Toward an Innovative Treatment for Pyridoxine-Dependent Epilepsy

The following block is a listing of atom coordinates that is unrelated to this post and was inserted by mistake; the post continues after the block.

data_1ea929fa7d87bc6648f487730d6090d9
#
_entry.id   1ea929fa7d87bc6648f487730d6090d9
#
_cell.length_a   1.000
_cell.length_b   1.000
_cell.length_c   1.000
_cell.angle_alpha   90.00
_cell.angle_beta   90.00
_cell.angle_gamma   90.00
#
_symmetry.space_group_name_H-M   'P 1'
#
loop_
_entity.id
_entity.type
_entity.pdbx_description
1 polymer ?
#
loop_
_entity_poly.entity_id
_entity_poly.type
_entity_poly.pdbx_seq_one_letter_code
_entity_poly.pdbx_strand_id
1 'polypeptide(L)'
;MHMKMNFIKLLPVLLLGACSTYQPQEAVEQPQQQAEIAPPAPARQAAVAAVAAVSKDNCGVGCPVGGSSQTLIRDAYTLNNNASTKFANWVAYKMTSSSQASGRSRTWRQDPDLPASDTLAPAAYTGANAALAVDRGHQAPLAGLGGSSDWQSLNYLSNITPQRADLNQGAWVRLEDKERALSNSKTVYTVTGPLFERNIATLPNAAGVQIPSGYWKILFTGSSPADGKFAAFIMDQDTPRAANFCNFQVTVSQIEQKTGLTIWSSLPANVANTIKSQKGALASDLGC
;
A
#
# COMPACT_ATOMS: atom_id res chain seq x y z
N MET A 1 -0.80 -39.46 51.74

Pyridoxine-dependent epilepsy (PDE) is a rare genetic disorder causing seizures due to errors in a specific gene, which damage a protein called “antiquitin.” PDE occurs in 1 in 100,000 to 700,000 individuals worldwide, with at least 100 cases reported. Current treatment, relying on dietary supplements of pyridoxine, does not offer a complete solution. Paula Waters, together with co-investigators Marion Coulter-Mackie and Sylvia Stockler, is working toward an innovative new treatment for PDE. Their aim is to decrease the effects of genetic errors on the antiquitin protein by first doing studies to understand how genetic errors affect the structure and function of the antiquitin protein. Second, they will determine whether these consequences can be reversed by identifying so-called “molecular chaperones,” which can rescue the protein. If successful, this method may open the door to treating other types of rare genetic epilepsies.